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What magnificent memories Canada's Olympians gave us the past two weeks. They've been brilliant on the ice and snow, selfless and supportive as teammates, eloquent and compassionate in interviews. When Montreal Mayor Denis Coderre was federal sports minister, he used to say that the athletes who march behind the flag should exemplify the values of that flag. In Sochi, Canada's Olympians did that in spades. They've given us enormous pride.

Yet when those Olympians return to Canada, it will be to a country where opportunities to pursue the same sports they dazzled us in are scarce and extremely expensive, out of reach for all but a few of the children and young people who have been inspired by their performances. While the mantra from the Canadian Olympic Committee, Own the Podium and corporate advertising messages has been that "inspiration is enough," the evidence doesn't actually support the step from this inspiration to participation.

Data from many countries show that there is very little increase in participation immediately after an Olympics, and even less sustained participation. Statistics Canada's General Social Surveys show that grassroots participation (the percentage of the population over 15 that participates regularly in organized competitive sports) has declined, from 45 per cent in 1992 to 26 per cent in 2010.

Over the same period, Canadian governments have invested more money in preparing high-performance athletes, with significant results: Canada's medal haul in each four-year Olympiad has increased from 15 medals in 1988 (Calgary and Seoul) to 44 medals in 2010-12 (Vancouver and London). Yet the more medals we win, the fewer Canadians participate.

Why is this? Are our children and young people failing to be inspired? No – the data do not show that. There are regular reports of lineups to join speed-skating clubs after a Winter Games, or rowing clubs after a Summer Games. Unfortunately, such clubs are often only able to accept a very small percentage of those who have been "inspired" to participate – they do not have the capacity, in facilities or coaches, to accommodate the enthusiastic young people who are keen to try their sport.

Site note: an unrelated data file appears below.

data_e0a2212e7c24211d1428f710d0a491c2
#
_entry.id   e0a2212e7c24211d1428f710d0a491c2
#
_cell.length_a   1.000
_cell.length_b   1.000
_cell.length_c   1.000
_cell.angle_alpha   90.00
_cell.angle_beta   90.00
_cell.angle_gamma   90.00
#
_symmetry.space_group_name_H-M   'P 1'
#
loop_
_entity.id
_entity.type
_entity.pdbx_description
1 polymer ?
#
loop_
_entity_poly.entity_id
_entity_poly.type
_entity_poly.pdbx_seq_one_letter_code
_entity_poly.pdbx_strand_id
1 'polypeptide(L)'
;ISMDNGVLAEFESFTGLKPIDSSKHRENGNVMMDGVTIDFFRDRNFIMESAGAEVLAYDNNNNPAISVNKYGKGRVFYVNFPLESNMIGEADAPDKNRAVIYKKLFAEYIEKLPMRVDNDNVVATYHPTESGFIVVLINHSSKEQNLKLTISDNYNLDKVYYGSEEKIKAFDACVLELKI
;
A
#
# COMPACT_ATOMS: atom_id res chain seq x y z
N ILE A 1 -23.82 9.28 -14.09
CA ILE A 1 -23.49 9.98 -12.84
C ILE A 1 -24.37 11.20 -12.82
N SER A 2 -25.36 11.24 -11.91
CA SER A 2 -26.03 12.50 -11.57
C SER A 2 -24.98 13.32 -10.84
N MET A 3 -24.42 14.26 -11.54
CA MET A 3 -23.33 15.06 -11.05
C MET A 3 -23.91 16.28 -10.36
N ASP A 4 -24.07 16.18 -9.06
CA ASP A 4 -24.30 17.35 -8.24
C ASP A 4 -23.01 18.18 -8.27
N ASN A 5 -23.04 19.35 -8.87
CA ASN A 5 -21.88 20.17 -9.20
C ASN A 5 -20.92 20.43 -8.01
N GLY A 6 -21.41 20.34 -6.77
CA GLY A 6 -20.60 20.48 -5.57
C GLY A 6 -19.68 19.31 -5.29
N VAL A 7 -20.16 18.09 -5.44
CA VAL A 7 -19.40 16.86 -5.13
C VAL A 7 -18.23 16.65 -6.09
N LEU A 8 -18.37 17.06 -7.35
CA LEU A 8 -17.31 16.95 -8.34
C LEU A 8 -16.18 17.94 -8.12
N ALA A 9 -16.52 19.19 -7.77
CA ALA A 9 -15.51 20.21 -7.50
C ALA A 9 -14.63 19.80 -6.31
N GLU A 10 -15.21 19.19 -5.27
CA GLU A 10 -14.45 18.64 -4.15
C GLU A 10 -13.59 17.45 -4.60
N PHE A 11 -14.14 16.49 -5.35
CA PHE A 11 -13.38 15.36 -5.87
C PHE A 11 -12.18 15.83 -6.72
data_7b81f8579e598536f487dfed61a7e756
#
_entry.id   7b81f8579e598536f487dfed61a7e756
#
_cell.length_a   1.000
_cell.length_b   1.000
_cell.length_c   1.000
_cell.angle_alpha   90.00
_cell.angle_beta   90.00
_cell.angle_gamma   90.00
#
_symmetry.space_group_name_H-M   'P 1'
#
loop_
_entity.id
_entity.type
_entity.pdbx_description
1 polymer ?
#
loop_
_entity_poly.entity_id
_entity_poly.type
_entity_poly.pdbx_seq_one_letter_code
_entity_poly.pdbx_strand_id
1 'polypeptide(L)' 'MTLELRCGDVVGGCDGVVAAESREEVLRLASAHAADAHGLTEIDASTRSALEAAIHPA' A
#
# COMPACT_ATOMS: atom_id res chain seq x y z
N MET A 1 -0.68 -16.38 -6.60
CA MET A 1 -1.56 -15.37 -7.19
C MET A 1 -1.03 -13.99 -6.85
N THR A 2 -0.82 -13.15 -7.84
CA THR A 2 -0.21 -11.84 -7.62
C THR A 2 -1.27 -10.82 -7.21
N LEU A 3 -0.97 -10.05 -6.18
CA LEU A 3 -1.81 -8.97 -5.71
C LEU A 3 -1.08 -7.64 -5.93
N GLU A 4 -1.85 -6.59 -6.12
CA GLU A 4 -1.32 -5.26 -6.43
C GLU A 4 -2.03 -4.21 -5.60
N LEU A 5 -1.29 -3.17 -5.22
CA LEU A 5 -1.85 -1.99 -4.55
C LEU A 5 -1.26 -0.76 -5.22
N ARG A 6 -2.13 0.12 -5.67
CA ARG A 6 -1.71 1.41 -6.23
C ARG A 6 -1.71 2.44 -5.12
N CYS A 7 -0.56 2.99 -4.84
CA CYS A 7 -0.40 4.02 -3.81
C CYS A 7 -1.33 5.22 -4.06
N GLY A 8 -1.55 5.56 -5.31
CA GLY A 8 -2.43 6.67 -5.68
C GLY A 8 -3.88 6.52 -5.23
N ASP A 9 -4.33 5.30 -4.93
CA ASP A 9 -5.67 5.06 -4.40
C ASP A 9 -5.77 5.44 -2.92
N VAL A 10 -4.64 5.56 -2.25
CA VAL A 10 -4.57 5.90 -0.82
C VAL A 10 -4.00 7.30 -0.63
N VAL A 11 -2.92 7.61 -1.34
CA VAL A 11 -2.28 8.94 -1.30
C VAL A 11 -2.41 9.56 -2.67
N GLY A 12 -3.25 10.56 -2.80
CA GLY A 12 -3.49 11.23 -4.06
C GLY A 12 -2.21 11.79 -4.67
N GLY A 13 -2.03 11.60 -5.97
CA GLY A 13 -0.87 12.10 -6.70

Canada's sport system discourages such capacity. Today, both athletes and national sports organizations are funded primarily on the basis of medals. Since the 1980s, techniques and systems of early talent identification have permitted national sport organizations to identify those who show the potential for success at much younger ages, and thus to focus resources on fewer and fewer athletes. It's persuaded them to abandon the pyramid – the earlier model of development based on the premise of a broad base of participation. With funding programs such as Own the Podium providing resources to fewer and fewer athletes and sports, there are even fewer opportunities to participate.

Moreover, in many jurisdictions, years of underfunding to the accessible programs of municipal recreation and school-based physical education and after-school sport has meant that most opportunities, and certainly the very best developmental programs, are user-pay, so that the very best athletes today are the ones whose parents can pay for their ice time, equipment, travel and coaching. We applaud those families, but it's meant that Canadian Olympic teams have become less and less representative of Canada every year.

It is possible to have both medals and increased participation. But sports leaders, governments and advertisers have to stop pretending that winning medals will somehow magically "inspire" increased take-up when they make no provision for the increased capacity and accessibility that would require. Just as Canada has planned for and funded a high-performance system to win a steadily increasing number of medals over the past 25 years, it is clearly necessary to plan and fund for increased participation. It would be a fitting tribute to the heroes of Sochi.

Peter Donnelly is director of the Centre for Sport Policy Studies at the University of Toronto. Bruce Kidd is warden of U of T's Hart House.